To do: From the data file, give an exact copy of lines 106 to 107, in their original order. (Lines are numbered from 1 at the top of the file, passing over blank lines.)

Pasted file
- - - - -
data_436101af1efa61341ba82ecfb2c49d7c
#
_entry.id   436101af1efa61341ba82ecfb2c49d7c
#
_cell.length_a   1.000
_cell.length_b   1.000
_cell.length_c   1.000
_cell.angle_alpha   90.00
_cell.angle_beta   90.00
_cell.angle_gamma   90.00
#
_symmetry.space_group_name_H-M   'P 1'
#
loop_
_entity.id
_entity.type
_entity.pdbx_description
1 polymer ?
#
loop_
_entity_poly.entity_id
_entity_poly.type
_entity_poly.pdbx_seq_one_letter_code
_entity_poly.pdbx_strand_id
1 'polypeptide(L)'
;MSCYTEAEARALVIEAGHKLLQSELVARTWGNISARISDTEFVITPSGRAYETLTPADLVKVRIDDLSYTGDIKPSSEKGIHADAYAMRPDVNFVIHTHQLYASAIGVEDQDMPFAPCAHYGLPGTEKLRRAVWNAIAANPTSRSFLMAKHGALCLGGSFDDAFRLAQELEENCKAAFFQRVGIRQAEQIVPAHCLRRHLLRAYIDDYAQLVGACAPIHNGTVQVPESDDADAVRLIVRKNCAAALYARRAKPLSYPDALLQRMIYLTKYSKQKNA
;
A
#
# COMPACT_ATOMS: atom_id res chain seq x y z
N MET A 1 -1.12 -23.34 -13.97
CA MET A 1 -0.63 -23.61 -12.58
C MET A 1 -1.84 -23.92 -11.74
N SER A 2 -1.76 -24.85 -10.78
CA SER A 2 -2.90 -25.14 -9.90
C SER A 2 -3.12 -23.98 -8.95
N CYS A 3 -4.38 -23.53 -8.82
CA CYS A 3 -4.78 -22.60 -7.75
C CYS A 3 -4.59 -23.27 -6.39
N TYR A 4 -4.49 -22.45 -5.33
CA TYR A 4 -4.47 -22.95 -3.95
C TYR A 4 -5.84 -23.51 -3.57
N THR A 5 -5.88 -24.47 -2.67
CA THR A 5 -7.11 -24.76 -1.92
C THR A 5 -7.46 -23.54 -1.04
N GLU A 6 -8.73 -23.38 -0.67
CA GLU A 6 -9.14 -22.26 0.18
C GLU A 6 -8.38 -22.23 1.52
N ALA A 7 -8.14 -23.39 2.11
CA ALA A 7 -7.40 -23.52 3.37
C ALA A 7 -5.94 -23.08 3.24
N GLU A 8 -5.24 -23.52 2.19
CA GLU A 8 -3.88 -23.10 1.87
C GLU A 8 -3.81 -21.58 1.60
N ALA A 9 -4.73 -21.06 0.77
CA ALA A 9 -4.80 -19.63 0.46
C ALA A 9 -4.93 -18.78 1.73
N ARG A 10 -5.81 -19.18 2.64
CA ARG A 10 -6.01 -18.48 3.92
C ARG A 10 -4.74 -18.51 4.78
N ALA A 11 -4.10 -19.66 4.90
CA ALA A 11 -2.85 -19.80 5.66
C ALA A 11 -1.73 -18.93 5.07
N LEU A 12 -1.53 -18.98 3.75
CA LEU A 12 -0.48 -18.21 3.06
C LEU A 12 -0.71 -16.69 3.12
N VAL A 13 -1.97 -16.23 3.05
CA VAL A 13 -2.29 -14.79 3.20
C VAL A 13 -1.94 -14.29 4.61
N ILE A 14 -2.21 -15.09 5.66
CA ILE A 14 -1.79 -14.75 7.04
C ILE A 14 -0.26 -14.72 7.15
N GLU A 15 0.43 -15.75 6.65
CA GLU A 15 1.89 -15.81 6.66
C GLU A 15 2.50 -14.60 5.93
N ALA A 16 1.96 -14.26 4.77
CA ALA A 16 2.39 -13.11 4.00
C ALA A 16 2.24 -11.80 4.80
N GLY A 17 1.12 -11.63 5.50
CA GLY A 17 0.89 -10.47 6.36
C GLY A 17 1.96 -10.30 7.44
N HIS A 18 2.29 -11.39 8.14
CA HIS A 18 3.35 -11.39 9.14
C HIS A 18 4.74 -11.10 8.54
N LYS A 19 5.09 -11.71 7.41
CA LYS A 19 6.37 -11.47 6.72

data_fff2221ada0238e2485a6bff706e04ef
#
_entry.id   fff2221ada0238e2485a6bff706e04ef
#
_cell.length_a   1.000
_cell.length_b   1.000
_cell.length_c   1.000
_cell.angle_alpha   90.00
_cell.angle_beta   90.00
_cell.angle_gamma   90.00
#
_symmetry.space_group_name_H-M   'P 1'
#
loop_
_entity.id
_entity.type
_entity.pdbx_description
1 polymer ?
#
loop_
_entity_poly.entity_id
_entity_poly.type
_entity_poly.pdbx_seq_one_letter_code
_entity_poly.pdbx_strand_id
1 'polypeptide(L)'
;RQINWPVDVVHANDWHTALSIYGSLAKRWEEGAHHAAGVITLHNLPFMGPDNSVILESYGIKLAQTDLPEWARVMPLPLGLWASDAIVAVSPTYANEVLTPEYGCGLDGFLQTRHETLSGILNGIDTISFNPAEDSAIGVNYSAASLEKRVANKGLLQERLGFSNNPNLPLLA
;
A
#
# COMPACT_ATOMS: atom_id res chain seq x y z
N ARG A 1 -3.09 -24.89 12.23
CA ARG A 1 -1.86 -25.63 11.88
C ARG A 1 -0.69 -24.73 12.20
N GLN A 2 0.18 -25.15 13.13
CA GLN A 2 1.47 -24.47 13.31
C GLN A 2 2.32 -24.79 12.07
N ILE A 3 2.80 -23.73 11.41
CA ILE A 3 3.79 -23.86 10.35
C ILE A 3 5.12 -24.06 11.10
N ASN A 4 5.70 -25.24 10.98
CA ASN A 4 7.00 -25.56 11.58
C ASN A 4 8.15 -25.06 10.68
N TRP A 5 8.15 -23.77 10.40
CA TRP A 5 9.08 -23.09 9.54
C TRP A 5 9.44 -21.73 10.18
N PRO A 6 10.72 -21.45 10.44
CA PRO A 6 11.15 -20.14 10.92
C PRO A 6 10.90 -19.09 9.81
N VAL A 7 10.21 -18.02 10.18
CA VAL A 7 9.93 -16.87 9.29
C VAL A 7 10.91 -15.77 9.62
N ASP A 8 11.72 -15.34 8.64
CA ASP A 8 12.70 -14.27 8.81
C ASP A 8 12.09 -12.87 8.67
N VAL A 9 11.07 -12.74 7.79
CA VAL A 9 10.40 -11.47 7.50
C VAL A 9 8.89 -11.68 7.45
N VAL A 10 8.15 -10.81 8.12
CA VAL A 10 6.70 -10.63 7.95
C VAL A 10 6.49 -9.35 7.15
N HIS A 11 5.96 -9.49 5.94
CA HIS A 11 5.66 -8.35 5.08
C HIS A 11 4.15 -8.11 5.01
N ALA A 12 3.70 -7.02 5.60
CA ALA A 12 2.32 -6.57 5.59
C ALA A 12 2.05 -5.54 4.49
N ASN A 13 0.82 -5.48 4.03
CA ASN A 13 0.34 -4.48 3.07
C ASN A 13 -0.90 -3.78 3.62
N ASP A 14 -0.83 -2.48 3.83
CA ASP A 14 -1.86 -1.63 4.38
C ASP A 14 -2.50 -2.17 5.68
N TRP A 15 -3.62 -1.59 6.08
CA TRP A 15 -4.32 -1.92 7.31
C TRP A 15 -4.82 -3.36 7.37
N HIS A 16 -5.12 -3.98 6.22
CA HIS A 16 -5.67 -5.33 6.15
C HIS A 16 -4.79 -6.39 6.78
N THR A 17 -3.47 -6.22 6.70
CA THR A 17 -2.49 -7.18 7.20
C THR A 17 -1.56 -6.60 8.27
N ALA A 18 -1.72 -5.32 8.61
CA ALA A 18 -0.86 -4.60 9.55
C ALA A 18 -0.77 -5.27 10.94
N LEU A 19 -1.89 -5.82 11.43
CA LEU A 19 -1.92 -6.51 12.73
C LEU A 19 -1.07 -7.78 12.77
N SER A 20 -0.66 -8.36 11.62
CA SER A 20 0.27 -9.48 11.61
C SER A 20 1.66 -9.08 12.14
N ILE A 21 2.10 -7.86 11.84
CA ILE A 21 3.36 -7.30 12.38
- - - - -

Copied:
loop_
_entity_poly.entity_id